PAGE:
Since vaccination data in states is not available it is difficult to comment on whether 80% population is being covered and with all probability, the answer is no. It is, therefore, wrong to evaluate the project considering continued disease outbreak. The criteria here will be to see if disease incidence rate has come down. There are also complicating factors such as more than one strain and variants, mutation and change in virus antigenicity and movement of animals that dilute proportion between vaccinated and unvaccinated animals.

An important factor overlooked is that unless all susceptible species of animals are vaccinated in the premises, the virus will continue to thrive in premises and population and whenever immune status is compromised disease incidence will be reported.


Most of the vets in India are aware of the National Animal Disease Referral Expert System (NADRES) platform developed to report disease incidence data to be collated nationally. As a vet interested in preventive medicine, I was keen to understand the platform and link the same to the herd management system that I was developing. In a seminar in Pune, I came in contact with a lady staff from NIC New Delhi who was involved in the development and rolling out of the system. After listening to my talk, she invited me to Delhi to interact with her boss DDG so that field disease data linking could be planned. On the appointed day I reached in time and waited for him for nearly 4 hours. He finally met me a late evening and the outset he told bluntly ‘not interested in any presentation or demo’.

I was shocked to hear from him how the disease data collection was developed. It was on the call center, the farmer would call the operator and register any sick animal, and the operator will pass the information to local para-vet or vet. He also said NADRES also has the facility of registering animals in heat and after call registration, the para-vet will be informed on the phone. Now, this was happening even though they did not have para vets or vets registered with contact details. To my question as to how without diagnosis and vetting of a competent veterinary authority a disease can be declared on a public platform, he had no answer.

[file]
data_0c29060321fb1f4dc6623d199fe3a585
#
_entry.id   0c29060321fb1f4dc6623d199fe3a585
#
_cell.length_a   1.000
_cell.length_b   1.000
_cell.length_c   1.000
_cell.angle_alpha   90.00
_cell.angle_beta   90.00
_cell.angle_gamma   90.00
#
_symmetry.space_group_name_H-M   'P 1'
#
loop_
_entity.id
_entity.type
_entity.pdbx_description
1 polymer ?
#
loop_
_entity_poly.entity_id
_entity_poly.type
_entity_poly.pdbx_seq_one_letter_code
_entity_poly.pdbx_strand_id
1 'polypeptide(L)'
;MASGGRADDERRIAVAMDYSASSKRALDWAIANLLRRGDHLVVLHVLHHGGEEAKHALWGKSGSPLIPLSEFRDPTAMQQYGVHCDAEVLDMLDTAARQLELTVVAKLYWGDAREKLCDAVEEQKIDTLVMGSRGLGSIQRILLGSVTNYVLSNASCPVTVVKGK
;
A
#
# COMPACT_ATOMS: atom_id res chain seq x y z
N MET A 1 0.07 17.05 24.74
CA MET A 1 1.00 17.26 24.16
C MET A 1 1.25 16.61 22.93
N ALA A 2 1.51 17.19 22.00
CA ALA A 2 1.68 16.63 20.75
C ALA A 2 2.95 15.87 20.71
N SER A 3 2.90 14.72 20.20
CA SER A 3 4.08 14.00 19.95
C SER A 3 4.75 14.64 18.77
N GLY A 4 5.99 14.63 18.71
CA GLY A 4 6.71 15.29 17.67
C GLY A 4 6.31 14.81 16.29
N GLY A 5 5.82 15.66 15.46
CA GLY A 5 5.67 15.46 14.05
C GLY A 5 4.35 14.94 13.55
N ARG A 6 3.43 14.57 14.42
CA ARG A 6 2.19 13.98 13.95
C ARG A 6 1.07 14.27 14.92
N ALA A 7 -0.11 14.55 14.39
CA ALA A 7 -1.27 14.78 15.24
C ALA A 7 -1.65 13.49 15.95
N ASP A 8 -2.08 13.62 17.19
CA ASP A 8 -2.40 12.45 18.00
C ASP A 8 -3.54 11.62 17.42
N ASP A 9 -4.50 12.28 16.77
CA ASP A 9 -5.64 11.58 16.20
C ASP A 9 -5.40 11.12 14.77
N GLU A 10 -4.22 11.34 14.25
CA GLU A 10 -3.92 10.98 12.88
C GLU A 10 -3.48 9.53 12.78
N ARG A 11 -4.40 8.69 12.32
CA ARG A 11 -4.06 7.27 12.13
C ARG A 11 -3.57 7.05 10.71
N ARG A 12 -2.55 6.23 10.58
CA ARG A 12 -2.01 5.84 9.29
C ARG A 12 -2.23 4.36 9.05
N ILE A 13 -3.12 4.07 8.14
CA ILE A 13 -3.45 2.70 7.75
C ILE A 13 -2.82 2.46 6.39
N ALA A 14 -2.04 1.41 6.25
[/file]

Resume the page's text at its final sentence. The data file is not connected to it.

When I asked him how would you know if the para-vet has gone there to treat or do AI, he had no answer. All he said that in case para vet or vet did not attend the farmer can file RTI with the Department.

When he understood that I caught him on the wrong foot, he started blaming the vets and the departments, that they did not guide NIC properly. From the information, I gathered the NIC charged the Government several crores for a very shabby non-performing platform. I hope over a year this might have improved. The point I am trying to make here is that our livestock projects look perfect on paper but when it comes to implementation there remain loop-holes which makes the whole program unsuccessful.

Way Forward:

So, what do we do, sit resigned to the present situation? The veterinarians must realize that unless they participate and make animal identification, premises registration and data recording program successful, very little can be achieved and whatever achieved can’t be quantified. We have to be honest and accurate in reporting problems because otherwise, no planning is possible. Lastly, in the case of food animals, we will have to move away from hospital-doctor mode and implement productivity enhancement services. I know our veterinarians even with best of intentions are constrained by antiquated and redundant policies.

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Dr. Abdul Samad

(Ex-Dean and Director, MAFSU, Nagpur)